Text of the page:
“Brave” is Pixar’s first feature with a strong female character at its center. And while it’s not among the animation powerhouse’s best films from a storytelling perspective, it is undeniably beautiful. Among its more appealing visual elements is the wild mane of long, red curls on the head of Scottish princess Merida.
So that got me thinking about other famous movie redheads. There are so many to choose from but I only get to pick five. Sorry, Carrot Top.
The classic redhead, even though it may not have been obvious in her early, black-and-white movies. Hepburn’s hair — along with those sharp cheekbones, bright eyes and tall, athletic frame — gave her an aura of patrician bearing and strength. In color films, the red locks magnified her fiery persona, contributed to the sense that she was not a woman to be trifled with. And even in later films like 1981’s “On Golden Pond,” when her tresses had faded a bit, she still exuded an air of irreverence and unpredictability.
We see her as a blonde sometimes: on the red carpet for the Oscars, for example, or in her upcoming movie “The Paperboy,” for which she bleached her locks platinum. She switched to a medium-brown shade for the biopic “Fur: An Imaginary Portrait of Diane Arbus.” But for the most part, Kidman’s raven hair is a key component of her signature, statuesque look. In early films like “Dead Calm” and “Days of Thunder,” the prodigious nature of her red curls signaled the presence of someone fierce and formidable. But she’s also smoothed them out and tamed them to a softer strawberry shade for movies including “To Die For.”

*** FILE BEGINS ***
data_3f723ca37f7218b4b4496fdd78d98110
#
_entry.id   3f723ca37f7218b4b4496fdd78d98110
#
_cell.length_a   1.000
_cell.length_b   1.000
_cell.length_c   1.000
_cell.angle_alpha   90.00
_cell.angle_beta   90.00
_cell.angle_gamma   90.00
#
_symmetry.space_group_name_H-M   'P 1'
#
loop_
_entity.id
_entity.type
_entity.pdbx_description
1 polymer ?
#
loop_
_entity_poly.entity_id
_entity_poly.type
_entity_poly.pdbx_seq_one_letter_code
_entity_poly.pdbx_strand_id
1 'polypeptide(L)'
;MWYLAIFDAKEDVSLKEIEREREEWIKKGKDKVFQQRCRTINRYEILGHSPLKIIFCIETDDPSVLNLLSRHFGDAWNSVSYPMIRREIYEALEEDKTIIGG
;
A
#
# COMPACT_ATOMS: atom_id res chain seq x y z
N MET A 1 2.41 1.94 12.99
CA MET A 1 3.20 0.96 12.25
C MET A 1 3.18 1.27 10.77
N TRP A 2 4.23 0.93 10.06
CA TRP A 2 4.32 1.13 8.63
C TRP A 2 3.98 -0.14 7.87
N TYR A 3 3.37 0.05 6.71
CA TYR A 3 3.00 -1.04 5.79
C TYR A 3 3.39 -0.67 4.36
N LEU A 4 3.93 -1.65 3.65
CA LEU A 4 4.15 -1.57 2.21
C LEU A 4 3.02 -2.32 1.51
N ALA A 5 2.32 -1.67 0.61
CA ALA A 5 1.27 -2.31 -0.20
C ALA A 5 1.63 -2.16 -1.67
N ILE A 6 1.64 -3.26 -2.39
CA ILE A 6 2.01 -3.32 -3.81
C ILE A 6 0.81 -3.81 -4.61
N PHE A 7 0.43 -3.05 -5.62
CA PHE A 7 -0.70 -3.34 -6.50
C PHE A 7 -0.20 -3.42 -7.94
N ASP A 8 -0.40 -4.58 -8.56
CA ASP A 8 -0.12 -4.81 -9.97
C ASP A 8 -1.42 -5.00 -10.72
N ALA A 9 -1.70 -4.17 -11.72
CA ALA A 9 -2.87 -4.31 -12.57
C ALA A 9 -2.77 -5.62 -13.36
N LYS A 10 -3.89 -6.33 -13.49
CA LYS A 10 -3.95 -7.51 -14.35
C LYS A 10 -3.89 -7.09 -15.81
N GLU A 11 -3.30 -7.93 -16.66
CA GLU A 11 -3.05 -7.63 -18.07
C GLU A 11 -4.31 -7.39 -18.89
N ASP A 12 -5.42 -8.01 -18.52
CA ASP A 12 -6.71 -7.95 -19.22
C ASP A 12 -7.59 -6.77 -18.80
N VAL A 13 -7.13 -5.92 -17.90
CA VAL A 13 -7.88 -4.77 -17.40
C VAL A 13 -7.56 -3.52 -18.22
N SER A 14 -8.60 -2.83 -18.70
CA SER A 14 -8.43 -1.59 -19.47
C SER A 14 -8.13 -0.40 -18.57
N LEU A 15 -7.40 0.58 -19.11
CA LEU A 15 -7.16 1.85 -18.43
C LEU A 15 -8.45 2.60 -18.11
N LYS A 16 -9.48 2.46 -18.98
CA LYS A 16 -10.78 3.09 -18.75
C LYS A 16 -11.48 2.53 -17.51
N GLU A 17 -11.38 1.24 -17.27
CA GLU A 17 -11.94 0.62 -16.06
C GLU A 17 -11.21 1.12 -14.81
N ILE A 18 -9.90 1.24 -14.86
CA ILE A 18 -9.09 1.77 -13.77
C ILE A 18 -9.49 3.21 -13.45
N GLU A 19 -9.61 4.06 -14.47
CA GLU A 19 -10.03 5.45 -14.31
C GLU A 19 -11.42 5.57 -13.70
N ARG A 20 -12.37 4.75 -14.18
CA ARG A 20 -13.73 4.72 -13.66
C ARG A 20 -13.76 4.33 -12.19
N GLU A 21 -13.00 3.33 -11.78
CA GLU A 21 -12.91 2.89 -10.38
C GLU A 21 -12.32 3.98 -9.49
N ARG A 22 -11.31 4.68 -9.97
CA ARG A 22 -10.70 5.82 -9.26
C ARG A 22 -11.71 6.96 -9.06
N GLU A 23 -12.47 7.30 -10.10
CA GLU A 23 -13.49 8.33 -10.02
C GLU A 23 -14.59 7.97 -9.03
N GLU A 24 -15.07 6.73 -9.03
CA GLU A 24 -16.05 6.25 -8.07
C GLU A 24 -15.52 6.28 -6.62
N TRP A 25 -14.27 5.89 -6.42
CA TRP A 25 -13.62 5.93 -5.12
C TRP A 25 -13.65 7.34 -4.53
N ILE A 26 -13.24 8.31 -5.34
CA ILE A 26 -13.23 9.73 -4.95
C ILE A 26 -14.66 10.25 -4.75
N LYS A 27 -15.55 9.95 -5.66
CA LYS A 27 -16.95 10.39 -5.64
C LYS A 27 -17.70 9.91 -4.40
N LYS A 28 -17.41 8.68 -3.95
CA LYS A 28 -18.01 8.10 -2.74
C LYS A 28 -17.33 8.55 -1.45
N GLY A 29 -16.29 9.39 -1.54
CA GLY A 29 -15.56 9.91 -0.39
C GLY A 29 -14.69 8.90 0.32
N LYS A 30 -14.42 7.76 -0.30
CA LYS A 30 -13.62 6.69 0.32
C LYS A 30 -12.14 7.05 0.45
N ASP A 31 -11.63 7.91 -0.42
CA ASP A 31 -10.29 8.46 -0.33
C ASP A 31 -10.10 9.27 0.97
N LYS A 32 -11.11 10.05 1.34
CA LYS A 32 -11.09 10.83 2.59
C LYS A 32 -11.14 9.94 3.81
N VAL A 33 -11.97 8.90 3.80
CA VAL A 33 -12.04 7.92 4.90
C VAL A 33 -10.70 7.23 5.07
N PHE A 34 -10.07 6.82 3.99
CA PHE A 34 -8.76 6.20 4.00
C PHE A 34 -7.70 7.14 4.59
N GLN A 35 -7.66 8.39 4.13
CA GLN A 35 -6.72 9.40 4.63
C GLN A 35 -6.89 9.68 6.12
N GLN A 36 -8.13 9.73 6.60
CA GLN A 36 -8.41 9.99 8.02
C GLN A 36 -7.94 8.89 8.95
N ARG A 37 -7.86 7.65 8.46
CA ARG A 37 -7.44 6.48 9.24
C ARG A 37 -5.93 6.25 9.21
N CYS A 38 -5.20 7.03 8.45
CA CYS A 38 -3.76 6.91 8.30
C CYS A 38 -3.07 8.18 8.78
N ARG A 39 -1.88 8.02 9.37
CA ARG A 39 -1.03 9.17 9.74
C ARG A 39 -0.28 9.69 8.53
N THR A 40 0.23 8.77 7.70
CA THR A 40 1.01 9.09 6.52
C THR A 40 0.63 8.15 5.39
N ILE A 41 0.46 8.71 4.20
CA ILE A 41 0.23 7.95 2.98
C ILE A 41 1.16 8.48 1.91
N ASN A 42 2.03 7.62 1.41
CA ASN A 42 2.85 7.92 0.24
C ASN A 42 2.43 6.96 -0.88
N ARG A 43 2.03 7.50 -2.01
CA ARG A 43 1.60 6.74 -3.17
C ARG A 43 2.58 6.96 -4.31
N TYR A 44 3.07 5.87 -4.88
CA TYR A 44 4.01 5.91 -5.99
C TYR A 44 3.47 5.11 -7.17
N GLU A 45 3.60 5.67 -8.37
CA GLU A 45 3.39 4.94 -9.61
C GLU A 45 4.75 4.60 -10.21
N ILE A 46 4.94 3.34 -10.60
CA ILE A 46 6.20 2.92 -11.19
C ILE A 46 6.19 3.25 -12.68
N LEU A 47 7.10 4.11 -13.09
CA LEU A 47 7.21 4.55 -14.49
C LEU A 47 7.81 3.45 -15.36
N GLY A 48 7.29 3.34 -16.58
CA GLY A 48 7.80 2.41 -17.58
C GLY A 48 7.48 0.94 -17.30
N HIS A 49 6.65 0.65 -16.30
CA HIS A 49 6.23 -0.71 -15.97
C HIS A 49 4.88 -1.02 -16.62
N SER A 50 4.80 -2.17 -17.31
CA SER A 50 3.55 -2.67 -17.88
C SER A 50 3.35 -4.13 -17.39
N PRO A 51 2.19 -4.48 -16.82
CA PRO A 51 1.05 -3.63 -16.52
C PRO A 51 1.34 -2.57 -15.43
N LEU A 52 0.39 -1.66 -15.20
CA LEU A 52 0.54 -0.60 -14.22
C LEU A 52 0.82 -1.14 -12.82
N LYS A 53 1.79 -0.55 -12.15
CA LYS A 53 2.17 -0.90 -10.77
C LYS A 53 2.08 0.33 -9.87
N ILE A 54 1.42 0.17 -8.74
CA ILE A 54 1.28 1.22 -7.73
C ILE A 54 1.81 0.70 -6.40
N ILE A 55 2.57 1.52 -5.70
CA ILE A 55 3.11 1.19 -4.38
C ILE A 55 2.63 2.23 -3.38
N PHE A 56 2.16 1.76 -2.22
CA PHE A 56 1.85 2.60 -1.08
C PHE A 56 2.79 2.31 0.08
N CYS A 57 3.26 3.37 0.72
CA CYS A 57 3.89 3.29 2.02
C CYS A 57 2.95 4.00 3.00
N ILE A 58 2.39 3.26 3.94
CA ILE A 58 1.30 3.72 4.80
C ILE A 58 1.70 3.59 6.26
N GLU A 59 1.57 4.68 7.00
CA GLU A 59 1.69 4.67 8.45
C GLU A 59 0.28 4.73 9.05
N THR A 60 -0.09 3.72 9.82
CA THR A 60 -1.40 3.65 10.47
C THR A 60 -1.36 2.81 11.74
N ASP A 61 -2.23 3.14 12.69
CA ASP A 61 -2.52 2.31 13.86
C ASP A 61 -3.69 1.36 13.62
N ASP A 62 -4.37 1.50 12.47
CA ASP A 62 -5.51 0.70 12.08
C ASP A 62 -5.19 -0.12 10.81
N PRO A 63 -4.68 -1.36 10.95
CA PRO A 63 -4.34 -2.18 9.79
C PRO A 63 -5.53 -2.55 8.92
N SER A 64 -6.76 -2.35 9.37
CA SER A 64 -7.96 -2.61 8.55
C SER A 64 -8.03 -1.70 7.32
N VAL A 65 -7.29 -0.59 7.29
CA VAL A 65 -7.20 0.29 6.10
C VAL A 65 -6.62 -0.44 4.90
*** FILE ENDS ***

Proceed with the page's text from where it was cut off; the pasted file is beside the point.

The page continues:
A redhead on the rise. Yes, she’s back to her natural blonde hair for her latest role as Gwen Stacy in next month’s “The Amazing Spider-Man.” But in the movies that put her on the map — “Superbad,” “Zombieland” and especially “Easy A,” the high school comedy that made it clear she’s destined for superstardom — her red hair adds to her sly, subversive allure. More mature roles came along last year in two big movies: “The Help” and “Crazy Stupid Love.” Her entire vibe suggests that she’d just be a cool chick to hang out with, and a lot of that has to do with the intriguing contrast of her dark red hair and bright green eyes.
They can’t all be women, right? He’s 76 now and the years have understandably grayed him, as evidenced this week as he appears on screen in his latest movie, the ensemble comedy “To Rome With Love.” But in his earliest films, like 1971’s “Bananas” and 1977’s “Annie Hall,” the shaggy red hair combined with the eyeglasses, the demeanor and the delivery to create his trademark, neurotic persona. While red hair can seem so exciting on women, Allen’s contributed to the sensation that he was an underdog, someone you always want to root for to get out of a predicament or fall in love.
OK, this is a bit of a cheat. So maybe she’s not a “real” person (although she’s inspired countless real fantasies). But I have to admit then when I started pondering the notion of movie redheads, this name is the first one that popped into my head. The femme fatale from Robert Zemeckis’ 1988 film “Who Framed Roger Rabbit,” a groundbreaking mix of live-action and animation, simply oozes sex appeal, especially as voiced by Kathleen Turner. Crucial to her look is her long mane of wavy, red tresses, which cascade down all the right places on her curvy frame.